Dry Chilly Weather Into Wednesday
Next Storm Bring Rain Coast Snow Ice Well Inland Late Week
Yesterday’s storm system is now moving away to the east and today will be a day of slow improvement. The satellite loop shows clouds moving from north to south in the Northeast and this should lead to a gradual decrease clouds and a gradual increase in the amount of sunshine especially for this afternoon. Temperatures today will top out in the upper 30s to lower 40s. Radars are going into quiet mode today and we will remain precipitation free probably into Thursday.
High pressure from Eastern Canada which has been basically holding there for days thanks to a block, will bleed low level cold air southward and tonight skies should clear and morning lows Tuesday will be in the 20s. Teens are likely north and west of the coast where we have some snow cover. Tuesday should be a day of sunshine with highs in the upper 30s and lower 40s.
Wednesday will be another chilly day with some sunshine with highs again in the upper 30s to lower 40s. Things begin to change Thursday. Low pressure that has moved into the west will be a major storm for the Central and Northern Plains with heavy snow and blizzard conditions from Nebraska to the Dakotas. The block will keep that low from moving up into Canada and instead it will translate its way eastward.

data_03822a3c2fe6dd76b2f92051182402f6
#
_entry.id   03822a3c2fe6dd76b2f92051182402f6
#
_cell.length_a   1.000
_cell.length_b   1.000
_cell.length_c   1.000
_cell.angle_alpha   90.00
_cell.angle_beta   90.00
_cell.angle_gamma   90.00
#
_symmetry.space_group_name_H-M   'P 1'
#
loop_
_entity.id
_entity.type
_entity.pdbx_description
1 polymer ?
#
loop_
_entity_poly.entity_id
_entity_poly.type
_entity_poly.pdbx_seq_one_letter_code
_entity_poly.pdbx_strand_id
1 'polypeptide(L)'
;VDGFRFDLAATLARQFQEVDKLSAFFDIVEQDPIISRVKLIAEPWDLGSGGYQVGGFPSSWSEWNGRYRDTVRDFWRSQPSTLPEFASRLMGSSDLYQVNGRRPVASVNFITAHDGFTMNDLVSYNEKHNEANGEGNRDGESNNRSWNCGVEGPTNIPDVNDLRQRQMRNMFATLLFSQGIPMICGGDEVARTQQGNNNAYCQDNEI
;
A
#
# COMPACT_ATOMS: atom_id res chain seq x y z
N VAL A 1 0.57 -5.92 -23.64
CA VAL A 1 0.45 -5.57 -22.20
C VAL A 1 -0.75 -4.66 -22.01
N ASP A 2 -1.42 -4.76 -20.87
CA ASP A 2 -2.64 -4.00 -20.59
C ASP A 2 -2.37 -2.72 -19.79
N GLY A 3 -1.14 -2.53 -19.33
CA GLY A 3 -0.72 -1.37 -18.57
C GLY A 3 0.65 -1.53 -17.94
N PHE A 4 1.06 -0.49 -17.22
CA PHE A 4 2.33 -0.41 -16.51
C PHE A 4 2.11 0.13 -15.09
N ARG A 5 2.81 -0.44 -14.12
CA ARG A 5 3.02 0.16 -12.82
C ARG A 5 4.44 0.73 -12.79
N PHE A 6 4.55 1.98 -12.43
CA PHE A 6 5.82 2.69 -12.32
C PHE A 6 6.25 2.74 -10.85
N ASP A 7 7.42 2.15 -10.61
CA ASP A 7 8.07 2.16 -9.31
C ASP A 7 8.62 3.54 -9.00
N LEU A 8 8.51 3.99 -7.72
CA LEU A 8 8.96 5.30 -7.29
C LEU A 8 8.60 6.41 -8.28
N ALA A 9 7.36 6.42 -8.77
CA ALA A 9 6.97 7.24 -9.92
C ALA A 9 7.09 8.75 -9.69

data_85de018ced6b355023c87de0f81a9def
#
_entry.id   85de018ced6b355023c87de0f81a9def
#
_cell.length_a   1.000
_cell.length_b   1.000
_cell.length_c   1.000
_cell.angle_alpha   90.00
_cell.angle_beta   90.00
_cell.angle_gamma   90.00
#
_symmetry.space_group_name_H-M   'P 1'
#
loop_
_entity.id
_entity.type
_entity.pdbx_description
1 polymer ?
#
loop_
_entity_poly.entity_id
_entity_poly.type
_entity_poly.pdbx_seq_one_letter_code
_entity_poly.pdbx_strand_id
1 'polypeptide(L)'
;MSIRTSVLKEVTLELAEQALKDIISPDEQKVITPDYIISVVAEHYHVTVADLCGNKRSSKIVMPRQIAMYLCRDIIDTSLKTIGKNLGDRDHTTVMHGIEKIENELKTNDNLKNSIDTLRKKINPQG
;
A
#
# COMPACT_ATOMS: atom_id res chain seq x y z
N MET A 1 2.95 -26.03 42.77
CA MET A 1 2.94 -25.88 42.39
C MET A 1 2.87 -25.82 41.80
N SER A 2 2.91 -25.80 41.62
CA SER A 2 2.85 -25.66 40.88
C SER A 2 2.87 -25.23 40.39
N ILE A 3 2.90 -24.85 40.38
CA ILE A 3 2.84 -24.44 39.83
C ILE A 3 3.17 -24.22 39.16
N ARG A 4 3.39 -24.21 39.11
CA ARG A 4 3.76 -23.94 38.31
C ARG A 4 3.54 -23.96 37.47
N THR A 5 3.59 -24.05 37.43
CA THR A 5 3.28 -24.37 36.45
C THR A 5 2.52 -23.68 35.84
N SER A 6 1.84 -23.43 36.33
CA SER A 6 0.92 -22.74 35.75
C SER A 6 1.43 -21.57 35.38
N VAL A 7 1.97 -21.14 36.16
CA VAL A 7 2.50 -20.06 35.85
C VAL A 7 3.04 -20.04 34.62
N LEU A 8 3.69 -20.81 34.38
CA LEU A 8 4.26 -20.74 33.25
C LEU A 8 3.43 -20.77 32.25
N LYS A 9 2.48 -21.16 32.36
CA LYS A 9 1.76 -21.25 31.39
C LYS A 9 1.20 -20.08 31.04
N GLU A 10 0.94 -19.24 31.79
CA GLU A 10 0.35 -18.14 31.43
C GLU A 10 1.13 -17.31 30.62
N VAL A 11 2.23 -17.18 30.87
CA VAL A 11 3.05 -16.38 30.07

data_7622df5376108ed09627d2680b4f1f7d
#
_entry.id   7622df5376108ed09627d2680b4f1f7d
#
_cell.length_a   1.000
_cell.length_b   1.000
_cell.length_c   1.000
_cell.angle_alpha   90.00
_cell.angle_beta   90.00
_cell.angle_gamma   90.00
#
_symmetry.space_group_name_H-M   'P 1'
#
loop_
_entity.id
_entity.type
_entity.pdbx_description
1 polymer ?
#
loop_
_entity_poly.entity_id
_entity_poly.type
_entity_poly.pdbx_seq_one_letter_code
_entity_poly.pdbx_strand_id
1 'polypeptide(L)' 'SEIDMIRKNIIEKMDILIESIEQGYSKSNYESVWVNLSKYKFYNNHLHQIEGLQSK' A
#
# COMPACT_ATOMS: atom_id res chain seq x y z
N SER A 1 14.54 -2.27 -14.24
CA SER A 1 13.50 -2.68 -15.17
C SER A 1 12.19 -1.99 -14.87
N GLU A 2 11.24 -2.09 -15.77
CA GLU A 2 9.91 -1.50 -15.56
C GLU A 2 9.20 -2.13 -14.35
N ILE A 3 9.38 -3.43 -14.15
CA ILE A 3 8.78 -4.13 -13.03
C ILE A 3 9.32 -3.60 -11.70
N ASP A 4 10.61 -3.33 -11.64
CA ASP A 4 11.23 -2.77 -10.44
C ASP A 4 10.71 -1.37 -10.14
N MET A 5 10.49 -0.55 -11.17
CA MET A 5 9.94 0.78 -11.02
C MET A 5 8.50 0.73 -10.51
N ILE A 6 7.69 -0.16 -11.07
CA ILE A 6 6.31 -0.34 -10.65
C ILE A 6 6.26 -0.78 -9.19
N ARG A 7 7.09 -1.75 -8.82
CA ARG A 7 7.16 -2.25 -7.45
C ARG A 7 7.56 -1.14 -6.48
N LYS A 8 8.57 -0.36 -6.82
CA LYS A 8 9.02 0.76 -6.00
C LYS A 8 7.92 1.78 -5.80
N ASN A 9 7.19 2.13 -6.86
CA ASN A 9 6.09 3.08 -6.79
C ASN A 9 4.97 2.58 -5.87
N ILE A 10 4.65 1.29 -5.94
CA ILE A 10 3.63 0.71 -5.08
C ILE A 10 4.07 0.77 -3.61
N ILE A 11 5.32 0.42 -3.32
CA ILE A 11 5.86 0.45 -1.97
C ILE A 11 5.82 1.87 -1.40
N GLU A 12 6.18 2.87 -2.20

The primary low will remain strong and the secondary low will form close to the coast, probably near Chesapeake Bay and then hug the coast northward. Look for increasing clouds Thursday with highs in the upper 30s to lower 40s. Rain will move in Thursday night and inland we could see some snow and ice changing to rain as the low moves northward into New England Friday. This system could produce sizeable snows in Western Pennsylvania to Upstate NY and interior New England. Longer range looks colder as the blocking pattern holds and a colder flow from Canada develops with a polar connection.
MANY THANKS TO TROPICAL TIDBITS & F5 WEATHER FOR THE USE OF MAPS
Please note that with regards to any severe weather, tropical storms, or hurricanes, should a storm be threatening, please consult your local National Weather Service office or your local government officials about what action you should be taking to protect life and property.